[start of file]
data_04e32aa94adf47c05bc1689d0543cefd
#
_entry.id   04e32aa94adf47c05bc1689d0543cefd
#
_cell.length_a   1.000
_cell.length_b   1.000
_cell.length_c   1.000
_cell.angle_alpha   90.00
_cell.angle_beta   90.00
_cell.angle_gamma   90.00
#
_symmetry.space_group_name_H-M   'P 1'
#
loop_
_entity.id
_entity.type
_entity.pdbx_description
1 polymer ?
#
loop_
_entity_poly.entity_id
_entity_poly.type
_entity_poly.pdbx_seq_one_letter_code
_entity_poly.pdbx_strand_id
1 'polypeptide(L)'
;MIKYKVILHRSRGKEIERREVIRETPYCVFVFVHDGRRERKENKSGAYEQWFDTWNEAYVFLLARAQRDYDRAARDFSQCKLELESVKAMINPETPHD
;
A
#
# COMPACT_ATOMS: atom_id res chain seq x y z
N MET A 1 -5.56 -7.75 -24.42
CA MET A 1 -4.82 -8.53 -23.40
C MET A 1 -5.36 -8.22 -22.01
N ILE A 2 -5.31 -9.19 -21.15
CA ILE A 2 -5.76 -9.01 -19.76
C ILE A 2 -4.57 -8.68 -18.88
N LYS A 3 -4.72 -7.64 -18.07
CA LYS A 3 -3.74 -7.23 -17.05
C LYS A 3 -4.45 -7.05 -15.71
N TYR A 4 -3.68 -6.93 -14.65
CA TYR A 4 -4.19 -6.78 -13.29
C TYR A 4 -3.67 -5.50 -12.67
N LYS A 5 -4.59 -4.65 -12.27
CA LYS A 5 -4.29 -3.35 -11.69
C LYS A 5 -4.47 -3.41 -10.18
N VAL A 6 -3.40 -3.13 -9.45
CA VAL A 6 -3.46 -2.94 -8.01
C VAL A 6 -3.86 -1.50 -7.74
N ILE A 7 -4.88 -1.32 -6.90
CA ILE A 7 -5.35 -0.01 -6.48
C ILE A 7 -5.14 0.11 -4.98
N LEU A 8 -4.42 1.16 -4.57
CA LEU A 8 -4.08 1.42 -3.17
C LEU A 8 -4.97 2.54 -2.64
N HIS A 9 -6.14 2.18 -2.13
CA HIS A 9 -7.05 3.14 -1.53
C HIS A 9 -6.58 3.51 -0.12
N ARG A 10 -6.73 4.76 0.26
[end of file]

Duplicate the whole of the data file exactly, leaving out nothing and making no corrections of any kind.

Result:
data_04e32aa94adf47c05bc1689d0543cefd
#
_entry.id   04e32aa94adf47c05bc1689d0543cefd
#
_cell.length_a   1.000
_cell.length_b   1.000
_cell.length_c   1.000
_cell.angle_alpha   90.00
_cell.angle_beta   90.00
_cell.angle_gamma   90.00
#
_symmetry.space_group_name_H-M   'P 1'
#
loop_
_entity.id
_entity.type
_entity.pdbx_description
1 polymer ?
#
loop_
_entity_poly.entity_id
_entity_poly.type
_entity_poly.pdbx_seq_one_letter_code
_entity_poly.pdbx_strand_id
1 'polypeptide(L)'
;MIKYKVILHRSRGKEIERREVIRETPYCVFVFVHDGRRERKENKSGAYEQWFDTWNEAYVFLLARAQRDYDRAARDFSQCKLELESVKAMINPETPHD
;
A
#
# COMPACT_ATOMS: atom_id res chain seq x y z
N MET A 1 -5.56 -7.75 -24.42
CA MET A 1 -4.82 -8.53 -23.40
C MET A 1 -5.36 -8.22 -22.01
N ILE A 2 -5.31 -9.19 -21.15
CA ILE A 2 -5.76 -9.01 -19.76
C ILE A 2 -4.57 -8.68 -18.88
N LYS A 3 -4.72 -7.64 -18.07
CA LYS A 3 -3.74 -7.23 -17.05
C LYS A 3 -4.45 -7.05 -15.71
N TYR A 4 -3.68 -6.93 -14.65
CA TYR A 4 -4.19 -6.78 -13.29
C TYR A 4 -3.67 -5.50 -12.67
N LYS A 5 -4.59 -4.65 -12.27
CA LYS A 5 -4.29 -3.35 -11.69
C LYS A 5 -4.47 -3.41 -10.18
N VAL A 6 -3.40 -3.13 -9.45
CA VAL A 6 -3.46 -2.94 -8.01
C VAL A 6 -3.86 -1.50 -7.74
N ILE A 7 -4.88 -1.32 -6.90
CA ILE A 7 -5.35 -0.01 -6.48
C ILE A 7 -5.14 0.11 -4.98
N LEU A 8 -4.42 1.16 -4.57
CA LEU A 8 -4.08 1.42 -3.17
C LEU A 8 -4.97 2.54 -2.64
N HIS A 9 -6.14 2.18 -2.13
CA HIS A 9 -7.05 3.14 -1.53
C HIS A 9 -6.58 3.51 -0.12
N ARG A 10 -6.73 4.76 0.26